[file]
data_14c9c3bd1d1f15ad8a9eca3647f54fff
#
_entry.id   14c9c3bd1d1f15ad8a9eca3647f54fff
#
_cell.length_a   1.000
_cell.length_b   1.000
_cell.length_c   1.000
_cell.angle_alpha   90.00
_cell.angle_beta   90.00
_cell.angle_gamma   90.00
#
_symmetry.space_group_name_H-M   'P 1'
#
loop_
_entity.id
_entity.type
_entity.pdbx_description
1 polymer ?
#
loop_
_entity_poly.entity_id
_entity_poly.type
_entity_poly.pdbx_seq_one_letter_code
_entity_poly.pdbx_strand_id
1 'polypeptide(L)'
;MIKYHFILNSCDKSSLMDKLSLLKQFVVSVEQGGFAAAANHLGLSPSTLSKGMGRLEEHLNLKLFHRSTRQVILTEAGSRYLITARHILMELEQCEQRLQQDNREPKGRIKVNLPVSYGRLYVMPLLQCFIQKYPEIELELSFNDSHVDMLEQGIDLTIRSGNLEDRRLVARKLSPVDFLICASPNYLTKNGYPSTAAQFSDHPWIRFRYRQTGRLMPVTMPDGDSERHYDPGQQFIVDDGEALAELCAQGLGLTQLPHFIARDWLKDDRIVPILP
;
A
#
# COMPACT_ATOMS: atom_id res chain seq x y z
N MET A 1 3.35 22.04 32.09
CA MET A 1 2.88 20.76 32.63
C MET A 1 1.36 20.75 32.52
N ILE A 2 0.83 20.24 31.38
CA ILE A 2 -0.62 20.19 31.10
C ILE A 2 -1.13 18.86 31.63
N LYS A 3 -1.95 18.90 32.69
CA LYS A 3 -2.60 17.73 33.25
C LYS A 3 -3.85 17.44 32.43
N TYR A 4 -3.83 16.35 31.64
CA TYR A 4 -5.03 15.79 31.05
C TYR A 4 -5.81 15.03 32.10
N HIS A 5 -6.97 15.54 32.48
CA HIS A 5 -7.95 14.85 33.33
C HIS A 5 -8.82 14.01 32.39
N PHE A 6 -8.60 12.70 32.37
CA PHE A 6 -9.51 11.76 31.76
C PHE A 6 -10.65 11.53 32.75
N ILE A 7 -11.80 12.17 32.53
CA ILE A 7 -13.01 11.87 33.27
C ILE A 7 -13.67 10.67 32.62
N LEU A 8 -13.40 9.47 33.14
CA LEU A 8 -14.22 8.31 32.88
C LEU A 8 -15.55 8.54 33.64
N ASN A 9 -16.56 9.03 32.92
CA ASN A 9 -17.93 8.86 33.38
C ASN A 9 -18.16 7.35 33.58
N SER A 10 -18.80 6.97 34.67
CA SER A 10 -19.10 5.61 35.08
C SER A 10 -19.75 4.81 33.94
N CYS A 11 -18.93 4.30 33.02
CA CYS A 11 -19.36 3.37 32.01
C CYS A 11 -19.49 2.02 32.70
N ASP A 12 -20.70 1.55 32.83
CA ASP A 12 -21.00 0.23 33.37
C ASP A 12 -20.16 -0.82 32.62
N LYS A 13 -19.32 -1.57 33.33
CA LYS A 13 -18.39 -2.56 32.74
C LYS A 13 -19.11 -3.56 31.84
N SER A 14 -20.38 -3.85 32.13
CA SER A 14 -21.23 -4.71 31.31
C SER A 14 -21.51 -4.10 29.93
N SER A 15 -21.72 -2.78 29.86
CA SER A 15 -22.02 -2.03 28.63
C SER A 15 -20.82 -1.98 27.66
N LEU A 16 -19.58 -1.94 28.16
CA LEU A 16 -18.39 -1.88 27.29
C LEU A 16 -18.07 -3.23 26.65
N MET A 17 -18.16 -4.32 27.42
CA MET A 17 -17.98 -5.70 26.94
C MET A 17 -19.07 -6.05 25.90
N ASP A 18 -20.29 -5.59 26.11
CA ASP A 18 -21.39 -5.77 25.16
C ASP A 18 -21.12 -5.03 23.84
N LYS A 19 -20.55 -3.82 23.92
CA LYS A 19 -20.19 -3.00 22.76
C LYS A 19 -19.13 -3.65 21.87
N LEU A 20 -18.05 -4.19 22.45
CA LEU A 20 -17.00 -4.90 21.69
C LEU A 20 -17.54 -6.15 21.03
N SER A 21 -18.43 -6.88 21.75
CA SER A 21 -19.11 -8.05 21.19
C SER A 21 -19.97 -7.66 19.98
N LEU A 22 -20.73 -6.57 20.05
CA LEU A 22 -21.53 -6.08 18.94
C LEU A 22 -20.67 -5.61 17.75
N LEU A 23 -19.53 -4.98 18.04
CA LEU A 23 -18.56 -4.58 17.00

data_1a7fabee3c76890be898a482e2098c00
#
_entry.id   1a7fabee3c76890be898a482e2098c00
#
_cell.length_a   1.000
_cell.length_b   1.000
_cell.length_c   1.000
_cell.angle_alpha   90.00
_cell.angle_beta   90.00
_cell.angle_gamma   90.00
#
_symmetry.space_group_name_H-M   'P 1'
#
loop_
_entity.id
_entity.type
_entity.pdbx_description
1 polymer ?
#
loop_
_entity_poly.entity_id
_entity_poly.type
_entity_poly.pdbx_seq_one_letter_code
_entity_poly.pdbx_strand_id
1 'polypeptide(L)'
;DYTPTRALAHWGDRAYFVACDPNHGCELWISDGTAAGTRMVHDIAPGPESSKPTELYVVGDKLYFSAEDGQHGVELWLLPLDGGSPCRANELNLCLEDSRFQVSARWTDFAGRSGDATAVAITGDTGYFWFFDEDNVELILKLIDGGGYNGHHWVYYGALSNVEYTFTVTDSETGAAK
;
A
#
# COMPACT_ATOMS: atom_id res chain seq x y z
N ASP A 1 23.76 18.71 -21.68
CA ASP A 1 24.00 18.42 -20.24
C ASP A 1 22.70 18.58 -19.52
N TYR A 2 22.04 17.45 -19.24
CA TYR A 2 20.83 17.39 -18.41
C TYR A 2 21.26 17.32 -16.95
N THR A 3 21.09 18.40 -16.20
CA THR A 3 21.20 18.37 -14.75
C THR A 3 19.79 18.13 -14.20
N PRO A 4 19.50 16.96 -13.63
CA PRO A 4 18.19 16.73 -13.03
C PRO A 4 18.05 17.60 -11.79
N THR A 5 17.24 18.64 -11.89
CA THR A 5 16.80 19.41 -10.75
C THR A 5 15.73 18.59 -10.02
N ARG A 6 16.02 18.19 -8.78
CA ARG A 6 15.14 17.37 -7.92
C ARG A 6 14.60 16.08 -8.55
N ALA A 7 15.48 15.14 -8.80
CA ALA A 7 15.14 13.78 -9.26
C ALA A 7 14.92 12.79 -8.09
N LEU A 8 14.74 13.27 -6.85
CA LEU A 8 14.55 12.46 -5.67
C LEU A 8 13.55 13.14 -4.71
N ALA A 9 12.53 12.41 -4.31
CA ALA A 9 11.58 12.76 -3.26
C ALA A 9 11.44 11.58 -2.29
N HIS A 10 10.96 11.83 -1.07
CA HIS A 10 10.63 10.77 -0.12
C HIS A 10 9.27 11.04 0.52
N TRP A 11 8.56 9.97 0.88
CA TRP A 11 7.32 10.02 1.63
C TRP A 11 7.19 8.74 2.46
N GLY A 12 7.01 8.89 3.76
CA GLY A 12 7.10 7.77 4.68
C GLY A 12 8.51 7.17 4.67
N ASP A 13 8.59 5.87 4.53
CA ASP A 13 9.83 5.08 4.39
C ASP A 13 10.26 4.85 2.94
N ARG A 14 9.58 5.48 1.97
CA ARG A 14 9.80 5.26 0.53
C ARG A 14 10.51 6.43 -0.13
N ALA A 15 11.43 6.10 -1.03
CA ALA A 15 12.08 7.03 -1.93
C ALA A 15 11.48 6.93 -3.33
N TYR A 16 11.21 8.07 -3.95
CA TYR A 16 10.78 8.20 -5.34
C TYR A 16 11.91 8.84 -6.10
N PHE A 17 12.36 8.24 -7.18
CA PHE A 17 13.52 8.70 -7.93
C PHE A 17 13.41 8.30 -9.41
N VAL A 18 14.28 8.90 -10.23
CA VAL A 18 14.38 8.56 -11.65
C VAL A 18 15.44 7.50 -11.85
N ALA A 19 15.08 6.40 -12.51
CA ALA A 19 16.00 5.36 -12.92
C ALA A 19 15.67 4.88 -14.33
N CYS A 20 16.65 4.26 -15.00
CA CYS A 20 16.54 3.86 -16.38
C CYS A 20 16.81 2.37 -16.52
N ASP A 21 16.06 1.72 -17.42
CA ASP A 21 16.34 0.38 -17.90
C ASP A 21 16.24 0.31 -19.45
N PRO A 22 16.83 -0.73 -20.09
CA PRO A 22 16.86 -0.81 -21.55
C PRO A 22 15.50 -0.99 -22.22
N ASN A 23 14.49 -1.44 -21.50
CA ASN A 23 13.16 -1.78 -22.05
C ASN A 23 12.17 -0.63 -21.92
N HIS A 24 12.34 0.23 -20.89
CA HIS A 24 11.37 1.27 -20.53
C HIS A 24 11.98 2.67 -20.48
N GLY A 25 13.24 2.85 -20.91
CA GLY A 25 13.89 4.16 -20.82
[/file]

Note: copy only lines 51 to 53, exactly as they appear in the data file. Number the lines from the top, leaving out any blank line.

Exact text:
C ILE A 7 -13.67 10.67 32.62
N LEU A 8 -13.40 9.47 33.14
CA LEU A 8 -14.22 8.31 32.88